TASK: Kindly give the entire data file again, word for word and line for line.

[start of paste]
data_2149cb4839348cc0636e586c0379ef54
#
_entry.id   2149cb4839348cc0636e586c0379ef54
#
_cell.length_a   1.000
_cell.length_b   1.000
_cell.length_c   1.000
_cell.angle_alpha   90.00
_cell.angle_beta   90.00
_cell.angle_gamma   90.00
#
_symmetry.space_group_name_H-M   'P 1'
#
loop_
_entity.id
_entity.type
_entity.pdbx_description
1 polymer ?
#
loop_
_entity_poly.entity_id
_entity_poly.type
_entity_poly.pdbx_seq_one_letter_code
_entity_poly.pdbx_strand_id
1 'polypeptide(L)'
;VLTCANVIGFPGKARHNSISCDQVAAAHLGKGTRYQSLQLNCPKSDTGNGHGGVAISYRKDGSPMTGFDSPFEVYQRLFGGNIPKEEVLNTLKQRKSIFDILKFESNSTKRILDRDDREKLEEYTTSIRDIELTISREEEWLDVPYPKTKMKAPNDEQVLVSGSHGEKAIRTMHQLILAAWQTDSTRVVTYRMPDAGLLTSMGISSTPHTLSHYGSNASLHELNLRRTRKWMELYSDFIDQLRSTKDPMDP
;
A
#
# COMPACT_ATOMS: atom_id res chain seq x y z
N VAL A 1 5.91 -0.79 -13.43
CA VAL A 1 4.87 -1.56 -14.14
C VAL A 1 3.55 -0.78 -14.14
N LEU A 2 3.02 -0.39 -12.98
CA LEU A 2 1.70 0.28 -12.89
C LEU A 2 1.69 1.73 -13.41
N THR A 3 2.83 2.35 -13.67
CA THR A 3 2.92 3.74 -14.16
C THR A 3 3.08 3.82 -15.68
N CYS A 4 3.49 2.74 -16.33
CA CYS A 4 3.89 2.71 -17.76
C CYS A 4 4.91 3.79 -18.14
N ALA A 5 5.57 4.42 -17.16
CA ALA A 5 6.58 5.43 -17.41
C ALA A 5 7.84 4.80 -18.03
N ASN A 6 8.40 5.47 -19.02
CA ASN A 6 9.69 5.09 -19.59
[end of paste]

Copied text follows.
data_2149cb4839348cc0636e586c0379ef54
#
_entry.id   2149cb4839348cc0636e586c0379ef54
#
_cell.length_a   1.000
_cell.length_b   1.000
_cell.length_c   1.000
_cell.angle_alpha   90.00
_cell.angle_beta   90.00
_cell.angle_gamma   90.00
#
_symmetry.space_group_name_H-M   'P 1'
#
loop_
_entity.id
_entity.type
_entity.pdbx_description
1 polymer ?
#
loop_
_entity_poly.entity_id
_entity_poly.type
_entity_poly.pdbx_seq_one_letter_code
_entity_poly.pdbx_strand_id
1 'polypeptide(L)'
;VLTCANVIGFPGKARHNSISCDQVAAAHLGKGTRYQSLQLNCPKSDTGNGHGGVAISYRKDGSPMTGFDSPFEVYQRLFGGNIPKEEVLNTLKQRKSIFDILKFESNSTKRILDRDDREKLEEYTTSIRDIELTISREEEWLDVPYPKTKMKAPNDEQVLVSGSHGEKAIRTMHQLILAAWQTDSTRVVTYRMPDAGLLTSMGISSTPHTLSHYGSNASLHELNLRRTRKWMELYSDFIDQLRSTKDPMDP
;
A
#
# COMPACT_ATOMS: atom_id res chain seq x y z
N VAL A 1 5.91 -0.79 -13.43
CA VAL A 1 4.87 -1.56 -14.14
C VAL A 1 3.55 -0.78 -14.14
N LEU A 2 3.02 -0.39 -12.98
CA LEU A 2 1.70 0.28 -12.89
C LEU A 2 1.69 1.73 -13.41
N THR A 3 2.83 2.35 -13.67
CA THR A 3 2.92 3.74 -14.16
C THR A 3 3.08 3.82 -15.68
N CYS A 4 3.49 2.74 -16.33
CA CYS A 4 3.89 2.71 -17.76
C CYS A 4 4.91 3.79 -18.14
N ALA A 5 5.57 4.42 -17.16
CA ALA A 5 6.58 5.43 -17.41
C ALA A 5 7.84 4.80 -18.03
N ASN A 6 8.40 5.47 -19.02
CA ASN A 6 9.69 5.09 -19.59